Background: Magnetic resonance imaging (MRI) with 3He does not require ionizing radiation and has been shown to detect regional abnormalities in lung ventilation and structure in adults with asthma, but the method has not been extended to children with asthma. Measurements of regional lung ventilation and microstructure in subjects with childhood asthma could advance our understanding of disease mechanisms. Objective: We sought to determine whether 3He MRI in children can identify abnormalities related to the diagnosis of asthma or prior history of respiratory illness. Methods: Forty-four children aged 9 to 10 years were recruited from a birth cohort at increased risk of asthma and allergic diseases. For each subject, a time-resolved 3-dimensional image series and a 3-dimensional diffusion-weighted image were acquired in separate breathing maneuvers. The numbers and sizes of ventilation defects were scored, and regional maps and statistics of average 3He diffusion lengths were calculated. Results: Children with mild-to-moderate asthma had lower average root-mean-square diffusion length ( Xrms̄) values (P = .004), increased regional SD of diffusion length values (P = .03), and higher defect scores (P = .03) than those without asthma. Children with histories of wheezing illness with rhinovirus infection before the third birthday had lower Xrms̄ values (P = .01) and higher defect scores (P = .05). Conclusion: MRI with 3He detected more and larger regions of ventilation defect and a greater degree of restricted gas diffusion in children with asthma compared with those seen in children without asthma. These measures are consistent with regional obstruction and smaller and more regionally variable dimensions of the peripheral airways and alveolar spaces.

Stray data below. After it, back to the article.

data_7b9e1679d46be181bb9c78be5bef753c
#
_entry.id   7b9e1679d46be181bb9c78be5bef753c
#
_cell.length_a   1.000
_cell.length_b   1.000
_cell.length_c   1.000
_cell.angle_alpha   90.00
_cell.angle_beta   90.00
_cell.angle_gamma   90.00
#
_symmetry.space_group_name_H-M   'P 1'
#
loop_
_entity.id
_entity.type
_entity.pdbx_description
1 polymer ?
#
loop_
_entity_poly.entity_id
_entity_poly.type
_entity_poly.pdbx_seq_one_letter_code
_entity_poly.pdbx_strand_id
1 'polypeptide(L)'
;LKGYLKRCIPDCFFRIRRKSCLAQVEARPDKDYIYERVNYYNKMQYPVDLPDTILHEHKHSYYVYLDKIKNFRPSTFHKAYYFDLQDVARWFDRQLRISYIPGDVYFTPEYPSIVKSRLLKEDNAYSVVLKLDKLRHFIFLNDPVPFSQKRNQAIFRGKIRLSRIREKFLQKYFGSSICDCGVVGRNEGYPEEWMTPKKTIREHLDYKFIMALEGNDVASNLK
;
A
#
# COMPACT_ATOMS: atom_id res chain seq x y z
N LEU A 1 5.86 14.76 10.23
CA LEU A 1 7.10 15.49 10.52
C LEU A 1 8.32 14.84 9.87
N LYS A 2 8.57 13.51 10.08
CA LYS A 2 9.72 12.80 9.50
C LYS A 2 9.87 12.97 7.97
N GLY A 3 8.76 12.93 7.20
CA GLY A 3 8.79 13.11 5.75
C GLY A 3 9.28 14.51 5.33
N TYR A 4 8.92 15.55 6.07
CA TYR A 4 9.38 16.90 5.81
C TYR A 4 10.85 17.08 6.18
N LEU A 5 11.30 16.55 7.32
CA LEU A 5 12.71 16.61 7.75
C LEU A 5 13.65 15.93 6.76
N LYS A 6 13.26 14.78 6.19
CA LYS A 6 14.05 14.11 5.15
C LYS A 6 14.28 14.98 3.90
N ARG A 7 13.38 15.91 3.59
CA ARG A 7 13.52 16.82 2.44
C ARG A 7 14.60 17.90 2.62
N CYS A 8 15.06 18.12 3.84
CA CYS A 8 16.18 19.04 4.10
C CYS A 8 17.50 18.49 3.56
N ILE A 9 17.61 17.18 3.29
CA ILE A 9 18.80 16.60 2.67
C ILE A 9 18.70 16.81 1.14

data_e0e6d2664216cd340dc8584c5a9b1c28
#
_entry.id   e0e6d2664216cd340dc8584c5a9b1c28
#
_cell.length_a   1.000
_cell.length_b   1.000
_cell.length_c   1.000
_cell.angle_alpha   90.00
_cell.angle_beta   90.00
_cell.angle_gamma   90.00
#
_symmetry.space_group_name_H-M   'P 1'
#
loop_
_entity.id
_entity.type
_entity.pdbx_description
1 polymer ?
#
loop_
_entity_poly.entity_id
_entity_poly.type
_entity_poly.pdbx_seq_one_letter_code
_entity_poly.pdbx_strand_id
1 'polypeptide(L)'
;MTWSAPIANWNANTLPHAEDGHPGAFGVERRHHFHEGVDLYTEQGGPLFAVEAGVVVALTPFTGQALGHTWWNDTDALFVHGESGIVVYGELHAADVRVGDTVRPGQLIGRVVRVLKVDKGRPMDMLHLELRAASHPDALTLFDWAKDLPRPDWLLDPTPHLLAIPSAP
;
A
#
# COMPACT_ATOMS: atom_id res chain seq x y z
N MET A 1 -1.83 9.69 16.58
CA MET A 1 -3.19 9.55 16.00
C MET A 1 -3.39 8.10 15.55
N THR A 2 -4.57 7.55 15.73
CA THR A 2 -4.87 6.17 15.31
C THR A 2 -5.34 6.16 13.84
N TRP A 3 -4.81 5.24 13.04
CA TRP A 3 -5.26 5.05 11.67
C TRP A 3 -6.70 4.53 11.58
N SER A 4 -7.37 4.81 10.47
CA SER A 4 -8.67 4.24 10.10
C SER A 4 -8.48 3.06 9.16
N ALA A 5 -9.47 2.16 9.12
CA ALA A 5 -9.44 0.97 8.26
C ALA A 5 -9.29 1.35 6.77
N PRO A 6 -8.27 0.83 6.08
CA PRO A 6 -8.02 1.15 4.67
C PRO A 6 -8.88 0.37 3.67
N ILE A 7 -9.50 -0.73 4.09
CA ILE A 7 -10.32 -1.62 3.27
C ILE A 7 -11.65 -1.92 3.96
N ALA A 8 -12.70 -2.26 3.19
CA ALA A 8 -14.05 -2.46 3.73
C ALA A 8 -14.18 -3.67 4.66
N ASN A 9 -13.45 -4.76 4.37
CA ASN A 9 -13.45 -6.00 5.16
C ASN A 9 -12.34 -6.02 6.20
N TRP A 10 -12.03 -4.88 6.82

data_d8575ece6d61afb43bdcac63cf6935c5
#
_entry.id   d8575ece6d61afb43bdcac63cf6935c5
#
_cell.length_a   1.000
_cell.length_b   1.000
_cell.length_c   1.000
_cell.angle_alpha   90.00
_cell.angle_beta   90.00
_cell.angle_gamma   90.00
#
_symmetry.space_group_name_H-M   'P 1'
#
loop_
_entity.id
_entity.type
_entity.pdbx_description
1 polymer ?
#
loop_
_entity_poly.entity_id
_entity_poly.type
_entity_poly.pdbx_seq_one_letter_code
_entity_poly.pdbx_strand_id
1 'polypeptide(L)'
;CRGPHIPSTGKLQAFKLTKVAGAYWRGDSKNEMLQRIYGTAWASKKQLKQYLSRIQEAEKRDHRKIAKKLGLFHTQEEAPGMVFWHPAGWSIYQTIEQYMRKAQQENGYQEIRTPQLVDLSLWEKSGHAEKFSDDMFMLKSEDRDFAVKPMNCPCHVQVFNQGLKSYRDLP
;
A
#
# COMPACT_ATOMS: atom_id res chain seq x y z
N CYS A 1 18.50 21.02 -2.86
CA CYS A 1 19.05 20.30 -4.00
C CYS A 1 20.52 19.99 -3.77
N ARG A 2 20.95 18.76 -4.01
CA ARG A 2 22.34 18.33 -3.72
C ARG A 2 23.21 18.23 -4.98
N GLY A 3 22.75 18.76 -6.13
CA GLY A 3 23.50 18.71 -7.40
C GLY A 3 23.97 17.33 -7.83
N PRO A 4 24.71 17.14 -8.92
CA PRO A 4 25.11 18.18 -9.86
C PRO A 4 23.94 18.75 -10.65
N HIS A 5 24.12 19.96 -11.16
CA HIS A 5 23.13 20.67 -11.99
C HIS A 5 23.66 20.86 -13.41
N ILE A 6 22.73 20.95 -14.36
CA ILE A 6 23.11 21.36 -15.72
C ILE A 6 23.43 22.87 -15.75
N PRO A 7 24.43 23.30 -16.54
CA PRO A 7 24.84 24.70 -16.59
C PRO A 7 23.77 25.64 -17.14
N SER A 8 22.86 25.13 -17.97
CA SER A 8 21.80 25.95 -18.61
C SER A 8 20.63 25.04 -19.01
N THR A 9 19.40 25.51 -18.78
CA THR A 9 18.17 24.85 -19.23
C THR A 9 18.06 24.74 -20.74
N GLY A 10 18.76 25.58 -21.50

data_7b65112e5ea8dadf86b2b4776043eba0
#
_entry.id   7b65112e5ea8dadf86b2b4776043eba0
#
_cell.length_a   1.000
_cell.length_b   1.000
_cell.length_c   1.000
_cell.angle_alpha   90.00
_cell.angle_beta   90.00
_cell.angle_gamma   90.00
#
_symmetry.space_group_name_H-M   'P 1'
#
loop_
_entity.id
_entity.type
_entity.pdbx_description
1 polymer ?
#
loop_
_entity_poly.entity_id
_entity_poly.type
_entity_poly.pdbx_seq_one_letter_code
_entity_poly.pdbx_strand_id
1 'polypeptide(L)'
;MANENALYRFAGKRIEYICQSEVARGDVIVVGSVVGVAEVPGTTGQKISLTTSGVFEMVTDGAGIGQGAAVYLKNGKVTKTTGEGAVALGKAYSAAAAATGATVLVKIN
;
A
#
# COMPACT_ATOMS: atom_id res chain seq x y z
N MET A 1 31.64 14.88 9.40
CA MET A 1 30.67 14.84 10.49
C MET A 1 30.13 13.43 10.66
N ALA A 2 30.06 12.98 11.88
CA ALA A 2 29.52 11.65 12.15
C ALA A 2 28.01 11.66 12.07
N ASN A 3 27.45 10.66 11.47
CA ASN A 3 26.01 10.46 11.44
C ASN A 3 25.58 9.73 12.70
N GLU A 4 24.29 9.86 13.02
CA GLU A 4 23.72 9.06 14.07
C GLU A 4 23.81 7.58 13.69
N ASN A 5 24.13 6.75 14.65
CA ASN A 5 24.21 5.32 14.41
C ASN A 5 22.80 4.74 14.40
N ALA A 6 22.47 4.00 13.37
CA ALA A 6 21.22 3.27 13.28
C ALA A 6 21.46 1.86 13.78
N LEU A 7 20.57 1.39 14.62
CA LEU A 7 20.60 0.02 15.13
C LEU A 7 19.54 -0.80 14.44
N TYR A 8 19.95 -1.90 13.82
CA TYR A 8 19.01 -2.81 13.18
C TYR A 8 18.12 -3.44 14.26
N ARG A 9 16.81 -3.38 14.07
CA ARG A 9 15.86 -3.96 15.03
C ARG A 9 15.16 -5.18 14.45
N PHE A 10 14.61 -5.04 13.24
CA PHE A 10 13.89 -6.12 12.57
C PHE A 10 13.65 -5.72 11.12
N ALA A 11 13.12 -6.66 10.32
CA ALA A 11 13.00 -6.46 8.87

- apparent diffusion coefficient
- hyperpolarized magnetic resonance imaging